# Using an Excel Calculated Item to Breakout Vacation Time

Figure 1: Managing Means Estimating and Budgeting.

In the fiber optic business, there are always more potential projects than we can execute, and we choose those projects we staff based on their Return On Investment (ROI). To generate these ROI analyses, I have to generate preliminary schedules and cost estimates, often for projects that will never happen because their ROI is not sufficient. I spend a lot of generating and updating budget spreadsheets (Figure 1).

When I plan, I used the concept of a "man-month", which is an average amount of work that an individual can get done in a month assuming typical overhead times: vacation, illness, and other non-project related time. A man-month has been referred to as a mythical concept, but it is useful for rough planning.

Unfortunately, my company's finance group has now requested that I separate out vacation time from all the other times. They want me to allocate 8% of each month to vacation time. The logic behind their 8% number is as follows:

• There are 260 weekdays in a year (52 weeks · 5 days/week).
• There are 10 paid holidays a year (roughly)
• The average employee has 20 days (4 weeks) of vacation a year.
• $\text{Vacation \%} = \frac{20}{260-10}=8\%$

Over my career, I have created all sorts of Excel-based planning tools that use the man-month approach using aggregated work and overheads. I now need to separate out the vacation time for our Finance group, but I do not want to spend the time updating my tools. Fortunately, I always keep my data and analysis worksheets separate – I use the same analysis worksheet for all my planning. This means that I only have to update my analysis worksheet. I decided to use a little math to resolve the issue – the problem is a simple one, but one that saved me a bunch of time.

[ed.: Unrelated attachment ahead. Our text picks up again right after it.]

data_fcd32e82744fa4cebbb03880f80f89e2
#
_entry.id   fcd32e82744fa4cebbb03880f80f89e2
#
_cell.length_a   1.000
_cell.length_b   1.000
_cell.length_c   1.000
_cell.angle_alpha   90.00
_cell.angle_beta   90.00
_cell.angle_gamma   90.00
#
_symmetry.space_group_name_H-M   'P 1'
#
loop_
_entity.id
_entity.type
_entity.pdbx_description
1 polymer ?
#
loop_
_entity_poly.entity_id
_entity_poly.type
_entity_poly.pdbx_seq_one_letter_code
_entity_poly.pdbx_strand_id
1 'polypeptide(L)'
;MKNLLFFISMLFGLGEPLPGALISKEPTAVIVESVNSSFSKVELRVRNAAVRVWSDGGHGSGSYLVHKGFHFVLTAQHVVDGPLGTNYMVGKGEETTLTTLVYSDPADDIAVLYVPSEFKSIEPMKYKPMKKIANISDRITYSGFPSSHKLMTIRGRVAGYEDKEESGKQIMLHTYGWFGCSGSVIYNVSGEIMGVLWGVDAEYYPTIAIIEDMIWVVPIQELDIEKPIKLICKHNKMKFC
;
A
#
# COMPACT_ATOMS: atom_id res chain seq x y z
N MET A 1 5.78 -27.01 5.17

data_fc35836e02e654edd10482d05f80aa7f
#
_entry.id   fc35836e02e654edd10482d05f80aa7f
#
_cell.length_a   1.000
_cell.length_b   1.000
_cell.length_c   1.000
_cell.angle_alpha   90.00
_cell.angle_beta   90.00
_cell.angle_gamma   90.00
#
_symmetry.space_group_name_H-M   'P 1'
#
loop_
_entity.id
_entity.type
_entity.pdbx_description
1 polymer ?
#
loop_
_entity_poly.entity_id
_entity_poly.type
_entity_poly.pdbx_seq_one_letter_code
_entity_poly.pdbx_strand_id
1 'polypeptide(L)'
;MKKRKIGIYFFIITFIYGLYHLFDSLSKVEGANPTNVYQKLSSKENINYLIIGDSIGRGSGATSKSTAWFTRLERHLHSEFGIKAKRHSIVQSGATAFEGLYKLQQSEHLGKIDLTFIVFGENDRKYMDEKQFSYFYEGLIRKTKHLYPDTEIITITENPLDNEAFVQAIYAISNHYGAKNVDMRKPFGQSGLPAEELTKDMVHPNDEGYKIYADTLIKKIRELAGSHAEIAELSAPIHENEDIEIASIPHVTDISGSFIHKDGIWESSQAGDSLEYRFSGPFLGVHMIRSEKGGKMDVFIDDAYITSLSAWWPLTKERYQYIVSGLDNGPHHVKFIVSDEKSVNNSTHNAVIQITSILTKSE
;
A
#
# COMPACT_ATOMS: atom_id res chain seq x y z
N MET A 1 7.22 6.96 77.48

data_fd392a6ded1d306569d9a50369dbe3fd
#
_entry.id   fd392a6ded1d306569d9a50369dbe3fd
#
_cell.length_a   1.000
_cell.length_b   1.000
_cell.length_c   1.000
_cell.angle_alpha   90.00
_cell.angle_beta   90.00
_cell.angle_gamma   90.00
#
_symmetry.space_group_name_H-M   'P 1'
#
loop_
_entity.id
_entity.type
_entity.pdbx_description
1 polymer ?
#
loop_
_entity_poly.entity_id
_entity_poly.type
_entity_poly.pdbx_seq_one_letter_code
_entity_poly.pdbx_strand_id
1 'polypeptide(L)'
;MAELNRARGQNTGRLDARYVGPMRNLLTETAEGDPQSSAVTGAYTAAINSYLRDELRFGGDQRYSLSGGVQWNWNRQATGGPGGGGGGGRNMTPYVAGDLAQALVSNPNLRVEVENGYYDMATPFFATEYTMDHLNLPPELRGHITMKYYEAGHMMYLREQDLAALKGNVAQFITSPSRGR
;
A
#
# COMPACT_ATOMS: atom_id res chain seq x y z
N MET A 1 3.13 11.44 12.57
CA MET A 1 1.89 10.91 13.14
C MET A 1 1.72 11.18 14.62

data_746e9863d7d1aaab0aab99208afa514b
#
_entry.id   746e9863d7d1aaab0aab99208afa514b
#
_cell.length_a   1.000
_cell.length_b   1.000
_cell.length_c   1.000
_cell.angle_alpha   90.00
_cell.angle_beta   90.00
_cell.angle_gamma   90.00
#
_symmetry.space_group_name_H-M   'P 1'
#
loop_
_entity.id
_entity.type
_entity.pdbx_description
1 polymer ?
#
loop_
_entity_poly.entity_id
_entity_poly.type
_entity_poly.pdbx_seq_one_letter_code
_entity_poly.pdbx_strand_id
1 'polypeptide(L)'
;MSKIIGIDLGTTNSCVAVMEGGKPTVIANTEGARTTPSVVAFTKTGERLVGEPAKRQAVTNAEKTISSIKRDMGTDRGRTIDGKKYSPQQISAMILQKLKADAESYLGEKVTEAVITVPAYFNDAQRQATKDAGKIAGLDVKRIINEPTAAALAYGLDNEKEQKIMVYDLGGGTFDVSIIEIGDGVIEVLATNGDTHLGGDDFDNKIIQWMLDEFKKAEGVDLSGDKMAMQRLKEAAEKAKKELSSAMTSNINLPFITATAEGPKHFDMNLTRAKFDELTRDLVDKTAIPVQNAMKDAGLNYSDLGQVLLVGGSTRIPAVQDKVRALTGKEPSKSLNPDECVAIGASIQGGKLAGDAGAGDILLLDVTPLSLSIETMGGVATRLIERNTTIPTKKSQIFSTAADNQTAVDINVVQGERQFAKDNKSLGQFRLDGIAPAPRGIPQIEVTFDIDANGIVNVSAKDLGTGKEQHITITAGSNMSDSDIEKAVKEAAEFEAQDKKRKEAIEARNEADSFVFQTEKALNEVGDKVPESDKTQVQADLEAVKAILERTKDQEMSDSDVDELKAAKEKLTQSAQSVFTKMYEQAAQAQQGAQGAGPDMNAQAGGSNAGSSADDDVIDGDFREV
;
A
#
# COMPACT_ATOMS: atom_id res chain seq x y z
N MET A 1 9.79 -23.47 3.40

Here are my assumptions:

• I am delivering my labor summaries to our Finance people in the form of a pivot table that shows labor allocation as a percentage of a man-month every month.

They love Excel and I love pivot tables, so no argument here.

• I do not want to have to modify my data tables.

I have quite a bit of data already in place for my current programs. In addition, I literally have dozens of program plans in Excel templates and I reuse them all the time. I do not want to have to rework any of this data.

• All my tasks are assigned resources as percentages of a man-month

Usually, I work in terms of whole man-months (i.e. 100%), but I use 25%, 50%, and 75% as well. I don't find rough planning at a finer level of detail very useful.

This seems like an ideal task for an Excel Pivot Table Calculated Item (CI). Here is why:

• I do not have to modify my data.

That is why Excel has CI – they all you add an item to a field without changing the data table. My approach will be to add a "Vacation" CI to my pivot table. Since CIs do not require any modification of the my data tables, this should work out great.

• It is easy to create a constant value (called "Vacation") that will be 8% of a man-month.

The subject of this post is on how to compute the constant value. I cannot simply set my Vacation variable to 8% because my time estimates include vacations and currently sum to 100%. I am now going to add a task with a value that will result in vacation being 8% of the total and that will adjusted all other results automatically.

Figure 2 shows the simple math equation that I needed to solve and provides a quick example.

Figure 2: Solving for the Amount of Vacation I Need To Assign Everyone Every Month.

Figure 3 shows the pivot table format I send to Finance and how I defined the CI. The pivot table show all data as a percentage of the column total. This is exactly what Finance wanted for their purposes. They can select each person (Resource selector) and will see their planned project allocation.

Figure 3: Filtered Pivot Table Showing Final Percentages.

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